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dc.contributor.authorKaisara, Godwin-
dc.contributor.authorPather, S-
dc.description.abstractThe Internet has become an omnipresent and integral part of the information society, with an ever increasing role in the delivery of learning, professional industry, recreation and a myriad of other aspects of life. Internet enabled services provided by governments have been identified as possible tools that could help to bridge the socio-economic divide. Sir Berners-Lee’s original vision for the Internet was “humanity connected by technology”. A recent issue of concern worldwide is the growing digital divide for people with disabilities. Thus the e-inclusion of disabled persons should be an integral component of information society strategies. Consequently, legislation and policies have been enacted to guide the roll-out of universally accessible e-government services. However, legislation and policies are not enough without the necessary implementation. This paper assesses South African government legislation and policies aimed at the e-inclusion of persons with disabilities. Using the Web Content Accessibility Guidelines 1.0 published by the World Wide Web Consortium (W3C), we use the South African Revenue Services as a test-bed to assess the accessibility of South African e-government websites. Furthermore, the paper assesses the requisite technologies needed by disabled persons to effectively participate in the WWW era society. In conclusion we advocate for the inclusion of “technical illiteracy” as a disability, and the redefinition of disability in the context of WWW use.en_US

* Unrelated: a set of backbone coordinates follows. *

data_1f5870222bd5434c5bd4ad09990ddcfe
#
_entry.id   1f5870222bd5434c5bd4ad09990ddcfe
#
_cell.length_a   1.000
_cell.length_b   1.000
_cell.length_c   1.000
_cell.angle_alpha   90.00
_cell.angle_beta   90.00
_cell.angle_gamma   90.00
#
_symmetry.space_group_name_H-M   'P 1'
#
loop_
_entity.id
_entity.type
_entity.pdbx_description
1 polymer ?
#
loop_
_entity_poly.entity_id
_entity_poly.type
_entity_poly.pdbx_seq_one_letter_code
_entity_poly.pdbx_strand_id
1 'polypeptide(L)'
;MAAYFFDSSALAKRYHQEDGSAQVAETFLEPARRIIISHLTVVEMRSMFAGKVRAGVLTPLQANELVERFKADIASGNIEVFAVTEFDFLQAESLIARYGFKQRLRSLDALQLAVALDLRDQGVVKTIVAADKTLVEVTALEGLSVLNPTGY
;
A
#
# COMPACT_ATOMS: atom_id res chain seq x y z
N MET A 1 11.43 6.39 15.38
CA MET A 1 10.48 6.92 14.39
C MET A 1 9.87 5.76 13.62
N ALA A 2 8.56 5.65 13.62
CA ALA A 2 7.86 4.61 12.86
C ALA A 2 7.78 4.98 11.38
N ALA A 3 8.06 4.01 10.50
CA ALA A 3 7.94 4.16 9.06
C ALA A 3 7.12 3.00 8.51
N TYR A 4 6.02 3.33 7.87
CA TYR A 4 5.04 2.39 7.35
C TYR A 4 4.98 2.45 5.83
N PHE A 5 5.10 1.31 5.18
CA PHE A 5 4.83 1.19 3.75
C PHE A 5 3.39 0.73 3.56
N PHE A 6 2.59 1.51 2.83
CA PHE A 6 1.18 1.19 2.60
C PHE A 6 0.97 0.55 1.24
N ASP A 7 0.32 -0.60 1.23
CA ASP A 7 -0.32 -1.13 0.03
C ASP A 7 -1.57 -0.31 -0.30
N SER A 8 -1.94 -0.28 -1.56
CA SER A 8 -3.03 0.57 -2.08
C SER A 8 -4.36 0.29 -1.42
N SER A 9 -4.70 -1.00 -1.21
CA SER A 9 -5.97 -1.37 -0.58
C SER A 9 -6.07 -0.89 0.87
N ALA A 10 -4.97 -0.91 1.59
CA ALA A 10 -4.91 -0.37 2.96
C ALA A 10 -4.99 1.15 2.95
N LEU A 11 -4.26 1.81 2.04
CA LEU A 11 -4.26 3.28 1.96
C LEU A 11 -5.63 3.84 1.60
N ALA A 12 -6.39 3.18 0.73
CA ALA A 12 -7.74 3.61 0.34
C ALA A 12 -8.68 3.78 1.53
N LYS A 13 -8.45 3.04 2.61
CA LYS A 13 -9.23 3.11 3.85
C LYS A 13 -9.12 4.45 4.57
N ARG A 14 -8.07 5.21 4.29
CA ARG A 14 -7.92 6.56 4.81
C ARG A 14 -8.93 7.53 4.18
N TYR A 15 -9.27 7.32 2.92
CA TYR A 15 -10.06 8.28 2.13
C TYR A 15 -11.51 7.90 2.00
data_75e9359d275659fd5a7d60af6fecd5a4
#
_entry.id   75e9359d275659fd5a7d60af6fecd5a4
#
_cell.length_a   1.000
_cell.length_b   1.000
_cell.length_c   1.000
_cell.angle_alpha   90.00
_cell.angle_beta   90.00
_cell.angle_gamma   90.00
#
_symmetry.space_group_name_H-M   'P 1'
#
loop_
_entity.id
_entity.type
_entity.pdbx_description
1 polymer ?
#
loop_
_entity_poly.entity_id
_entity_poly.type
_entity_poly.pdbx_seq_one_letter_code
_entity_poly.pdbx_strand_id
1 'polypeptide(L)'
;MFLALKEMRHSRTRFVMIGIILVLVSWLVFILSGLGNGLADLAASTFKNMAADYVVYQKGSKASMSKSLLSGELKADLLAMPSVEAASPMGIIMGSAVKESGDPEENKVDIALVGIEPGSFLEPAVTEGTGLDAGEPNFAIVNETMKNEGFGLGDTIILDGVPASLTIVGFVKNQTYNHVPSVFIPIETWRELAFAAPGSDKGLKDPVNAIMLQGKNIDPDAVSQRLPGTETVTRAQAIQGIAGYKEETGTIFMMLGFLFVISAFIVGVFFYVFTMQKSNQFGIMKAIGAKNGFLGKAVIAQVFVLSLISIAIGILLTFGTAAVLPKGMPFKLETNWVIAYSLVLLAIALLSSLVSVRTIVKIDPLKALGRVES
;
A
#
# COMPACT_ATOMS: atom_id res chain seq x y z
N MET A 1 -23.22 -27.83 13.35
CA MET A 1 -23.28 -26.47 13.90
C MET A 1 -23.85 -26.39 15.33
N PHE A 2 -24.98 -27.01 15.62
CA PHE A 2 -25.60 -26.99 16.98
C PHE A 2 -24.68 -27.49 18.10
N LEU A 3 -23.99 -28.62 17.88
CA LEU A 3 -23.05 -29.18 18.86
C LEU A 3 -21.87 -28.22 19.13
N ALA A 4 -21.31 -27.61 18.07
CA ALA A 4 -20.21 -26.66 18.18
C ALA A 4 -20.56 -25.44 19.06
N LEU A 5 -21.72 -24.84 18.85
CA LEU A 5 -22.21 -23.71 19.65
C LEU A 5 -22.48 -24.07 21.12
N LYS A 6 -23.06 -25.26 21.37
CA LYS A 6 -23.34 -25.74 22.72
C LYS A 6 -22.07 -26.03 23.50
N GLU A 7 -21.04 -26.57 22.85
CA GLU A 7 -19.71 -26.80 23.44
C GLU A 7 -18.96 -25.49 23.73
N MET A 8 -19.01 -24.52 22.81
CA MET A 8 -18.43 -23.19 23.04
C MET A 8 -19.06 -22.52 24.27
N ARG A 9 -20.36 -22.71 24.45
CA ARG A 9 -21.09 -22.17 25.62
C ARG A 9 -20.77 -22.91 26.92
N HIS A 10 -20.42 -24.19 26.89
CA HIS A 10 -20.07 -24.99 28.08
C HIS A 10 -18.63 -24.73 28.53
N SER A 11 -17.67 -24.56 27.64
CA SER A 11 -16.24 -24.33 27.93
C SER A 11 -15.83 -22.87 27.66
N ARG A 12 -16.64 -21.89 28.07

dc.publisherCape Peninsula University of Technologyen
dc.subjectUniversal accessen_US
dc.subjectDisabled personsen_US
dc.subjectTechnical illiteracyen_US
dc.subjectSouth Africaen_US
dc.titleInclusive E-government: steps towards the E-inclusion of disabled persons in the WWW Age.en_US
Appears in Collections:FID - Conference Proceedings
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